Source: The Mercury, 13 March, 2001, p.??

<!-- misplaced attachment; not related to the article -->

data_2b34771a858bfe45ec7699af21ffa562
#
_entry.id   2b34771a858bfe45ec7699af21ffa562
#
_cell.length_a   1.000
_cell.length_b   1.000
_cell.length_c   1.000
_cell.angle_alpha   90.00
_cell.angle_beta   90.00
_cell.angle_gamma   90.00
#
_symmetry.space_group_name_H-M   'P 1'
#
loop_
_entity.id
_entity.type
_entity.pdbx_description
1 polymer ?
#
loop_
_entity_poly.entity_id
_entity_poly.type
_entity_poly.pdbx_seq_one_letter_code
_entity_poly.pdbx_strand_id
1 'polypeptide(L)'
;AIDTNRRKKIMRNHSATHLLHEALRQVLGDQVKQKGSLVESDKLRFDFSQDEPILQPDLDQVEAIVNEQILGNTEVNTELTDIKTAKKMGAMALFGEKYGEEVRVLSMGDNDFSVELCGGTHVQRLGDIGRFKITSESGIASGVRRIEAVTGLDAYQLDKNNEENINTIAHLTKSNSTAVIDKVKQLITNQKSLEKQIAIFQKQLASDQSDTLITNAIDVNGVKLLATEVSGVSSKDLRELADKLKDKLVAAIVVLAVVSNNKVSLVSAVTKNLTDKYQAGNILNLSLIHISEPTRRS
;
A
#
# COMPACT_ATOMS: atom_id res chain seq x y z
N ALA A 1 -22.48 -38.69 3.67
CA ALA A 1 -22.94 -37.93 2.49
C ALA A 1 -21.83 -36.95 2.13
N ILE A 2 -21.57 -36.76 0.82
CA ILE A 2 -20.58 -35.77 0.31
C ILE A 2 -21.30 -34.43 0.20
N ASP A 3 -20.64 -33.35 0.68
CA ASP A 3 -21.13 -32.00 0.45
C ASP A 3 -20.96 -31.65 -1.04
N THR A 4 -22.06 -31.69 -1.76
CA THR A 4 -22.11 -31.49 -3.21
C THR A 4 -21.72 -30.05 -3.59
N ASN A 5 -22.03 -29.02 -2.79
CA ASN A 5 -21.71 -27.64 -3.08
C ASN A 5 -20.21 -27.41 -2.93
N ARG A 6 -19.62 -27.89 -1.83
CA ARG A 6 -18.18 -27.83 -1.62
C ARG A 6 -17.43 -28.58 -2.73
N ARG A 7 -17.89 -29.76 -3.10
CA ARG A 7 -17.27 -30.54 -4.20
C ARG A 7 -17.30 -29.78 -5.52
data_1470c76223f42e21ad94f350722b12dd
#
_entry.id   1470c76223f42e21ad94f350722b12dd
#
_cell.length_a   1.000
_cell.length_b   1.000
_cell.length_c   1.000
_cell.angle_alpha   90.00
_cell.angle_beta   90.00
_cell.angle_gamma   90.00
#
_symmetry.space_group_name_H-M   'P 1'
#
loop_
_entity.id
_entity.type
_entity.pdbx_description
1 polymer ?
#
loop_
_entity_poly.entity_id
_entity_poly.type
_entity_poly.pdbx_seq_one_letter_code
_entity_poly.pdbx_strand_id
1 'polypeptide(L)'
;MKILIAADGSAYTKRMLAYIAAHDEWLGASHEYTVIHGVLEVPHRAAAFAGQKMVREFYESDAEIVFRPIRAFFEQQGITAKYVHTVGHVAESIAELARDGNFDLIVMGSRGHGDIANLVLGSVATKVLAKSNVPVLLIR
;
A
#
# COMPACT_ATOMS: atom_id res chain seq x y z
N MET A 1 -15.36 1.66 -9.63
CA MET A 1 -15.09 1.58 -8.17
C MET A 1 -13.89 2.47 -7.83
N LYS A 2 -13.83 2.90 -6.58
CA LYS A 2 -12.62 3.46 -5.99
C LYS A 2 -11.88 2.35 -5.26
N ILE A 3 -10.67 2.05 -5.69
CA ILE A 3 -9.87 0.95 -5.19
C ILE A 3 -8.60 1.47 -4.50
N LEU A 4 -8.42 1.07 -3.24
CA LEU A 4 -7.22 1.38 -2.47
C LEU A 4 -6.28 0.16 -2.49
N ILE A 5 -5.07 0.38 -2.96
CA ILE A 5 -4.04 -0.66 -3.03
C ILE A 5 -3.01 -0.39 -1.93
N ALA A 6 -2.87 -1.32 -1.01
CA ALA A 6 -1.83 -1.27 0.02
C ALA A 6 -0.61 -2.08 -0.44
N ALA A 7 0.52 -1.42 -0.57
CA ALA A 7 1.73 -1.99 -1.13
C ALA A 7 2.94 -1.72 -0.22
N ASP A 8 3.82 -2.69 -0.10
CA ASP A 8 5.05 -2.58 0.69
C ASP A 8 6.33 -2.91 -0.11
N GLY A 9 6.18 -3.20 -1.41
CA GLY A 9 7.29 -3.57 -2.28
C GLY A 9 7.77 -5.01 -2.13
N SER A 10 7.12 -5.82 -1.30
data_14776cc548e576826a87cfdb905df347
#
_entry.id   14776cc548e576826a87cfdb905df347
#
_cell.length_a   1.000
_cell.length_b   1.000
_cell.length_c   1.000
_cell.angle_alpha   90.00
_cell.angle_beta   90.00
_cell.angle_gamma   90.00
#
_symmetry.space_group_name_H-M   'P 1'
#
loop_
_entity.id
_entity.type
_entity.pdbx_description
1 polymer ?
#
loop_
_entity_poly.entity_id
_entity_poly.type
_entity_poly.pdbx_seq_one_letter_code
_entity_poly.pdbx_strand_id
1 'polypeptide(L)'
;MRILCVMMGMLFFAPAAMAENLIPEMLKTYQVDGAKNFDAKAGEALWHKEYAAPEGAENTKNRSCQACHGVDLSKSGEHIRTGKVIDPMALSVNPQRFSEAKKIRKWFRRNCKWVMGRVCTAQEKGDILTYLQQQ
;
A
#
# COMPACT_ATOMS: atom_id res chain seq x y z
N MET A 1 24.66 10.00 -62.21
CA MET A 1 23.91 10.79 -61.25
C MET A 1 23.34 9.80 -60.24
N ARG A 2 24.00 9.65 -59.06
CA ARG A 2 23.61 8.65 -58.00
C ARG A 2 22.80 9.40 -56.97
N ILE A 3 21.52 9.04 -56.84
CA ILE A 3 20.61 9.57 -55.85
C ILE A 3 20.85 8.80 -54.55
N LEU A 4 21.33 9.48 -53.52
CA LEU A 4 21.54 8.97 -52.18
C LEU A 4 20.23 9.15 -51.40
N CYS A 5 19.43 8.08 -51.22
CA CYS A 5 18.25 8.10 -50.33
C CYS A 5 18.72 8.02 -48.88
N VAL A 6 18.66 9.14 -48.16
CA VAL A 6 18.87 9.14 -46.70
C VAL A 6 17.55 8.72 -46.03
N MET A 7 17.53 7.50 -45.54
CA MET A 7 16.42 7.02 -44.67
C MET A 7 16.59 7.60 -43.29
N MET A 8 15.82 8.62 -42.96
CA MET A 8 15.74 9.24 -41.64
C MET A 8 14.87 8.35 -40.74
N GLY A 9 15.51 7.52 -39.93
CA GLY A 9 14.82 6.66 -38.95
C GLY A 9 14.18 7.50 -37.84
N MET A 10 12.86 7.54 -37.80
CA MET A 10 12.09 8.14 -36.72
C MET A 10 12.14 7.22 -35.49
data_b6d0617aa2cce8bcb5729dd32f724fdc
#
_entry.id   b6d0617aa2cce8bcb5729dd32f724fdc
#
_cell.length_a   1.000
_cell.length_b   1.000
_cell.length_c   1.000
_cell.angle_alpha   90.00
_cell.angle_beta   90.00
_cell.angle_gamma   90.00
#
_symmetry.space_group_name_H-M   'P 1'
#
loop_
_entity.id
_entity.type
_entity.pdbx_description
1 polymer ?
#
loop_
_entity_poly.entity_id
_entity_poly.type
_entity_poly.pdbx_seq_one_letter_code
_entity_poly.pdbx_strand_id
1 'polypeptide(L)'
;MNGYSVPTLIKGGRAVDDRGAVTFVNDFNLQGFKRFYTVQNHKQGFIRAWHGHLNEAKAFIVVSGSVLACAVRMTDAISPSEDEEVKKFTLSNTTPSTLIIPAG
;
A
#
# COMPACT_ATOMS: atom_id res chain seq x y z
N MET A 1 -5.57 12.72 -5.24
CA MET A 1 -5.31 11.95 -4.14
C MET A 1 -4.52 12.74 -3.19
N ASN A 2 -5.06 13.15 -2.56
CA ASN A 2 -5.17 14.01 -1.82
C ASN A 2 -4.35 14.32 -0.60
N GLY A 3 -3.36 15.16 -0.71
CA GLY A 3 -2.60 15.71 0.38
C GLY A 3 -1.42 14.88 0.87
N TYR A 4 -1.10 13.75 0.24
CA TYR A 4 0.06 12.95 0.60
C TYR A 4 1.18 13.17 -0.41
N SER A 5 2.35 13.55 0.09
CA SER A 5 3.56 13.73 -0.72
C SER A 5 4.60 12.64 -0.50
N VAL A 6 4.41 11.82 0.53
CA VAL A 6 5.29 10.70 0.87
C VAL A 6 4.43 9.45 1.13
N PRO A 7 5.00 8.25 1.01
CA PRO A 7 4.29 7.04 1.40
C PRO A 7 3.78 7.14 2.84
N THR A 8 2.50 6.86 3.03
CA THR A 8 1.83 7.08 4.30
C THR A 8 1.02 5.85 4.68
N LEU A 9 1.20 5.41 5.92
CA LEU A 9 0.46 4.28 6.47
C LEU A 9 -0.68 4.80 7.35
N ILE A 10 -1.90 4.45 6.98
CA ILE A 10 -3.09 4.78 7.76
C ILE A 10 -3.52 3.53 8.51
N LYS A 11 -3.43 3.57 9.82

London AS many as 1000 elephants may be slaughtered in one of the largest wildlife reserves in Africa, despite an international outcry from conservationists. South Africa's Kruger National Park has drawn up a management plan to find ways of reducing elephant numbers from 9000 to 8000. It is looking for alternatives to culling but says a decision is urgent for the sake of other wildlife. Kruger spokesman William Mabasa said officials hoped to find homes for some of the animals in other African reserves or spread them into zones where there is sufficient vegetation for them. "At present they are uprooting trees, some of them rare species, and upsetting the balance of Kruger's ecosystem," he said. "The problem is elephants can live to 60 years or more and there is no way of preventing further breeding." The last cull in Kruger took place 10 years ago. It prompted a public outcry and the management brought in a no- culling policy. "We are having to review that," said Mabasa. "Culling is our last resort but it may be necessary in the end. "It would be very sad for us. However, we have to do something urgently to protect the other species here. Kruger cannot end up as an elephant reserve only." Officials have tried injecting elephants with a contraceptive drug but the park is the size of Wales, making it difficult to implement this strategy. Dr Willem Gertenbech, the park's general manager, said it would be difficult to relocate the animals because of the expense. There was no demand for them elsewhere. "Communities surrounding the park complain that the elephants stampede their crops," he said. If the cull went ahead, officials planned to store the tusks and sell the ivory as soon as international law allowed. The culling of elephants had been a vexed question for years. There was an outcry after the Convention of International Trade in Endangered Species allowed a partial lifting of its ban on the ivory trade for a limited sale four years ago. This was the result of over- population of protected elephants and a desire to appease Zimbabwe, Namibia and Botswana. where large scale poaching had been controlled. Numbers were drop- ping by 50 per cent each year at the height of poaching but since the ivory ban in 1989, populations had grown by an average of 6 per cent per year. At a conference last year, a two-year delay in the resumption of ivory sales was agreed while procedures were worked out to thwart a rise in poaching.
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